Oleg Jelezko just made a packet from the biggest private equity deal in Russia to date. Da Vinci Capital Management, of which Jelezko is managing partner, can partly cash out of its 20 per cent stake in Russia’s RTS after the exchange announced it would merge with its larger rival Micex on Wednesday, June 30.
The merger is a significant step in the Kremlin’s much-vaunted plans to turn Moscow into an International Financial Centre (IFC) and build up the domestic capital market so it can better serve Russia’s growing investment needs. The Russian pension system is also in desperate need of reform – a quarter of the current state deficit goes toward topping up the state’s pension obligations – and a more efficient and better capitalised exchange is a first step in the pension reforms widely excepted next year.
Da Vinci is one of the five major shareholders in the RTS, along with leading Russian investment banks Renaissance Capital, Aton Capital, Alfa Bank and Troika Dialog. Under the terms of the merger, each of these banks can take a 35 per cent of their stake out as cash and will get shares in the combined entity at a ratio of three RTS shares to one merged Micex/RTS share for the rest.
All of the investors are going to take out some cash as the merger is a validation of their investment, but we still see a lot of upside in the coming years and will remain investors and involved in the exchanges.
Says Jelezko, who cut his teeth at Renaissance Capital and help build Russia’s derivatives market in partnership with the RTS a few years ago.
Jelezko draws a parallel with Brazil:
Brazil is comparable with Russia: it has the same level of technology, the same economic size and a similar economic profile. The Brazilian stock exchange is listed with a market capitalisation of between $15bn and $16bn. The combined Micex and RTS has a valuation of about $4.5bn, so we believe this will rise three-fold in the next five years or so.
There are already plans to IPO the combined exchange by 2013 or earlier and raise at least $300m Micex President Ruben Aganbegyan told journalists at a press conference on Wednesday.
The merger will be finalised in the autumn, as it still needs to be approved by the regulator and also the anti-monopolies service (FAS). But given there are about 50 licenced exchanges in Russia (of which about six are functioning), participants don’t see any problems with completing the paperwork.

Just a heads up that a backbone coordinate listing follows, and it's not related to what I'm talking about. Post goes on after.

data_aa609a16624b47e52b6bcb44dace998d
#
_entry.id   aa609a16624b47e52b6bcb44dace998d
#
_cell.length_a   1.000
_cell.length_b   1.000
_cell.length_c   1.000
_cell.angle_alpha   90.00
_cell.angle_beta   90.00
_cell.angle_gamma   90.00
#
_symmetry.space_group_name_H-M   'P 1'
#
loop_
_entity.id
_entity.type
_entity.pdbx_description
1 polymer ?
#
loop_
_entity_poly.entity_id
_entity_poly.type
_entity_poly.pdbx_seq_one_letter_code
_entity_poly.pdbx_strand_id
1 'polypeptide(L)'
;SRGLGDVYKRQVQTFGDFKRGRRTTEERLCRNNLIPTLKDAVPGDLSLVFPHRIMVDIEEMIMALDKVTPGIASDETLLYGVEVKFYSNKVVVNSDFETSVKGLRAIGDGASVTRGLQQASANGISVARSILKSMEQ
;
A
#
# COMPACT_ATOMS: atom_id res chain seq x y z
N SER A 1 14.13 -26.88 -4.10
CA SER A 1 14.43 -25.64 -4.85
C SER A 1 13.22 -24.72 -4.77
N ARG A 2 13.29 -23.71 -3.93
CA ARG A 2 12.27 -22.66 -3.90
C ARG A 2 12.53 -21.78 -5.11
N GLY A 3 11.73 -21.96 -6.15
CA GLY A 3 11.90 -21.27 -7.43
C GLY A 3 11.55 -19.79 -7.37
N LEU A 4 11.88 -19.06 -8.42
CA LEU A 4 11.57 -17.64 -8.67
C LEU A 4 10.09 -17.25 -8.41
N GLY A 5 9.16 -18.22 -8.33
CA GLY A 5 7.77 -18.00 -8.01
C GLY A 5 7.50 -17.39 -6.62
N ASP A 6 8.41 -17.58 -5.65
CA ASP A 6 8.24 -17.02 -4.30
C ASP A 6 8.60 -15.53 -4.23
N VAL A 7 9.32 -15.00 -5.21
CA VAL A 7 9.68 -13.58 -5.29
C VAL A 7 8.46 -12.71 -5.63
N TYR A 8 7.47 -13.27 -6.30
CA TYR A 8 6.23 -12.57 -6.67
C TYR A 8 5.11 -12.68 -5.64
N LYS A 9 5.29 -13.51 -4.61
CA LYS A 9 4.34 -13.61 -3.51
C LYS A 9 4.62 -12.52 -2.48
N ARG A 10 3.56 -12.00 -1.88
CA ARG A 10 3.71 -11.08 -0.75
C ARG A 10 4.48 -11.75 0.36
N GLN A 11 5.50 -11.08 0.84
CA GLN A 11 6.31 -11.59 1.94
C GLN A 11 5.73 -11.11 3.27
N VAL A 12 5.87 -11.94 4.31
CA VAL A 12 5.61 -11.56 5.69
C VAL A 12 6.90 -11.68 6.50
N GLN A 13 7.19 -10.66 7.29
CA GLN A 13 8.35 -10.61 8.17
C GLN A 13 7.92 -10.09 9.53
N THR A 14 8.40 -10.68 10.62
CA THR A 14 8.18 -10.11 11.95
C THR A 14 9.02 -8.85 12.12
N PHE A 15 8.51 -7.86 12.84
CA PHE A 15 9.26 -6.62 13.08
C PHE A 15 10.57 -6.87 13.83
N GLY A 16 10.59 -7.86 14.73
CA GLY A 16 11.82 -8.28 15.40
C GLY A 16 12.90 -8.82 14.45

The creation of a single stock exchange really only marks the beginnings of the IFC project. Despite the provocative moniker, the main point of the reforms is to create the financial infrastructure the market needs to integrate itself with the international capital markets, rather any attempt to somehow replace the likes of London and New York as the dominant global exchanges.
“Really all we are doing it trying to make a giant plug that we can plug into the global markets,” says Jelezko.
The next big challenge will be to create a central securities depository (CSD), something that has been under discussion for more than a decade. But that is likely to be as difficult as getting the two exchanges merged. Currently, there are two main depositories, DCC and NDC, that worked with the RTS and Micex respectively. Neither of these depositories are keen to merge and the situation is made more complicated by the fact that much of Russian equity trading is cleared and settled through the company registrars. Many of these are owned by oligarchs and used as a last line of defence to protect their companies from corporate raiders, who also don’t want to see any more mergers.
However, the government is clearly committed to forcing through change in the sector. Jelezko is also a member of “Group #1″ of a task force dealing with financial infrastructure, headed by Alexander Voloshin, former chief of Boris Yeltsin’s presidential staff and widely regarded as the ‘éminence grise’ in the Kremlin in the 1990s.
And the stock exchange merger is a positive sign that political will exists to implement financial reform, despite the two bourses’ rivalry and the global economic crisis.
In the meantime Da Vinci is putting its money where its mouth is and hopes to follow through on the success of its first fund that invested in the RTS with a second one to launch this autumn targeting financial services in general.